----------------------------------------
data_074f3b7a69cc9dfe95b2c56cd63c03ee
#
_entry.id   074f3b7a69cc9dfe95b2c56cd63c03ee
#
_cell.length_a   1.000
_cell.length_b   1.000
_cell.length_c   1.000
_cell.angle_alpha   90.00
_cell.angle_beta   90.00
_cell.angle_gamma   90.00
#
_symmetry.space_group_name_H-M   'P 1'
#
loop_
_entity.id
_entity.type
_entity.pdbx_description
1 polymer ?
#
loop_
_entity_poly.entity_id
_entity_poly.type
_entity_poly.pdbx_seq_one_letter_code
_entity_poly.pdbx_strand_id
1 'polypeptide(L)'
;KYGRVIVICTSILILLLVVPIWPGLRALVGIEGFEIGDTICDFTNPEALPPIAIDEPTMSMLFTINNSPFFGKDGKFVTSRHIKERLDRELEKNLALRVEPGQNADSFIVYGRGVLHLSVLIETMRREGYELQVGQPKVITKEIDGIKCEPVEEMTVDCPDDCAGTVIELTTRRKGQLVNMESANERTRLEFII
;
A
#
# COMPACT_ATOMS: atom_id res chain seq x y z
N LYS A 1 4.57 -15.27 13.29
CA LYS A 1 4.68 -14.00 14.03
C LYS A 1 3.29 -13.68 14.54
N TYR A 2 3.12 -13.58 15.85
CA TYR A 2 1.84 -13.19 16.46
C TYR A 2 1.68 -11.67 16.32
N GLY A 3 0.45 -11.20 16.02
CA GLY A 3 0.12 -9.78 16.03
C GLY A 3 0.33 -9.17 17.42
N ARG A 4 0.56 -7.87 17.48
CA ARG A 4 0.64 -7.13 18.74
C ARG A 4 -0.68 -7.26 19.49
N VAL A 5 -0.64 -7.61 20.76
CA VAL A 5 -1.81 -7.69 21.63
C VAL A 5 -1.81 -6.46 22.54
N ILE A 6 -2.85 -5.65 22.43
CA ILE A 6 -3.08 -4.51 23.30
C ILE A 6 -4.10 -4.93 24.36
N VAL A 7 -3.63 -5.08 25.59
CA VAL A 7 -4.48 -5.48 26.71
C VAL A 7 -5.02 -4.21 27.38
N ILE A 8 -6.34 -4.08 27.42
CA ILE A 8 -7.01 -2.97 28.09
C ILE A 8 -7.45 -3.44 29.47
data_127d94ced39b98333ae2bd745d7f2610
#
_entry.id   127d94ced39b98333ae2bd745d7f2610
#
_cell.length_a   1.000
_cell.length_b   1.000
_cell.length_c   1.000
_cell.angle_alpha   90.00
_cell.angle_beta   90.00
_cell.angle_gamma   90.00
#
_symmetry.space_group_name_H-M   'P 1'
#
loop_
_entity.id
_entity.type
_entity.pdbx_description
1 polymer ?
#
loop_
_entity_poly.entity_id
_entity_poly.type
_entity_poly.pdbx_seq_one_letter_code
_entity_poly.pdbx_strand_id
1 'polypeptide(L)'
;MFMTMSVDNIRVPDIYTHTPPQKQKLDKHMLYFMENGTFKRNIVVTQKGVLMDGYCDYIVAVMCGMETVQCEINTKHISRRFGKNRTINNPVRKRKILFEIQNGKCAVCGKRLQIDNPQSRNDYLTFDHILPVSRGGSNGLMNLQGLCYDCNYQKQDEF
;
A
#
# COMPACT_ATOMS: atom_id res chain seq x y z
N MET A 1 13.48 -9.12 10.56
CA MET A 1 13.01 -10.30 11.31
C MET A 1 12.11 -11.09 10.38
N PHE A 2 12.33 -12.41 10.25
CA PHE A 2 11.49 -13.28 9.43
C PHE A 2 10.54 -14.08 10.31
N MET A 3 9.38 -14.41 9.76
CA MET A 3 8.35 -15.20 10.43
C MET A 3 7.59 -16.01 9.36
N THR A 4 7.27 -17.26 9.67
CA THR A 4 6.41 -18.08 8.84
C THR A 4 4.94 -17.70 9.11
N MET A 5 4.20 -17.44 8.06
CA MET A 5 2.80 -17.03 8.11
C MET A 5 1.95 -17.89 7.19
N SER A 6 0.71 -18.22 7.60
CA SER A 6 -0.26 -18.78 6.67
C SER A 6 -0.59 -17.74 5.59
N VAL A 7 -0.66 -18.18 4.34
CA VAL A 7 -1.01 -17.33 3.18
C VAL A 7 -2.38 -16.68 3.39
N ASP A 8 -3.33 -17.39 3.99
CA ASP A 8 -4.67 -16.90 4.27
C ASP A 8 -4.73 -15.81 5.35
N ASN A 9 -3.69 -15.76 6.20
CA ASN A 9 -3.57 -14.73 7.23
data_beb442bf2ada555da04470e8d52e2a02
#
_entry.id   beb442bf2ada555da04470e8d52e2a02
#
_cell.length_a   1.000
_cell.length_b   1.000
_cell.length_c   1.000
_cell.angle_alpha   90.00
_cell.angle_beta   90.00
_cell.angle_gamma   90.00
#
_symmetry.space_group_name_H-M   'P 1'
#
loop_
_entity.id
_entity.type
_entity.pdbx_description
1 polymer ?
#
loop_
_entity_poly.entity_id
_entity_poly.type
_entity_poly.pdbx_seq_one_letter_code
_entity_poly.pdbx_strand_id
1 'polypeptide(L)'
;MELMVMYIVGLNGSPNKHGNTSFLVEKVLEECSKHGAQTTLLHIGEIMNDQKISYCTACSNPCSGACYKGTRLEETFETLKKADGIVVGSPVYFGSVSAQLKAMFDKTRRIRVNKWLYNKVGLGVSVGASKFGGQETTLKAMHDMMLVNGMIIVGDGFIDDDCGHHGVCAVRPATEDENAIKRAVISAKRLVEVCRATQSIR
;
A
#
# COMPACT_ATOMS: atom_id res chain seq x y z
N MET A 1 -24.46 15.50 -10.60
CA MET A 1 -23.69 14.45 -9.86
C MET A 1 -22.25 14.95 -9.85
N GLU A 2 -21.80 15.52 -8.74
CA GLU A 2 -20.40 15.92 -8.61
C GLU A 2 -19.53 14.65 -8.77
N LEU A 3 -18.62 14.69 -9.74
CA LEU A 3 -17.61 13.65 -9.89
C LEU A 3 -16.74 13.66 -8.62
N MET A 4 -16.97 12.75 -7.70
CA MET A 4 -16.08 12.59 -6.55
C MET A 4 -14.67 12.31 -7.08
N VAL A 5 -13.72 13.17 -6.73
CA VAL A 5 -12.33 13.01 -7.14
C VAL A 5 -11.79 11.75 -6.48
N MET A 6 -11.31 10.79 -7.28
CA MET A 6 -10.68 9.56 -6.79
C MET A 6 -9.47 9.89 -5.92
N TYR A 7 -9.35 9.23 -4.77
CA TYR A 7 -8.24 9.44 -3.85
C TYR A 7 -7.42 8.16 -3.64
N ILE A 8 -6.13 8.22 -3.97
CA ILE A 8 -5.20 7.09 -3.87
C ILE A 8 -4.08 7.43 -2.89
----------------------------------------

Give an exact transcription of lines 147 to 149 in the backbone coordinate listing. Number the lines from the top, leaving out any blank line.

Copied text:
N LEU A 3 -18.62 14.69 -9.74
CA LEU A 3 -17.61 13.65 -9.89
C LEU A 3 -16.74 13.66 -8.62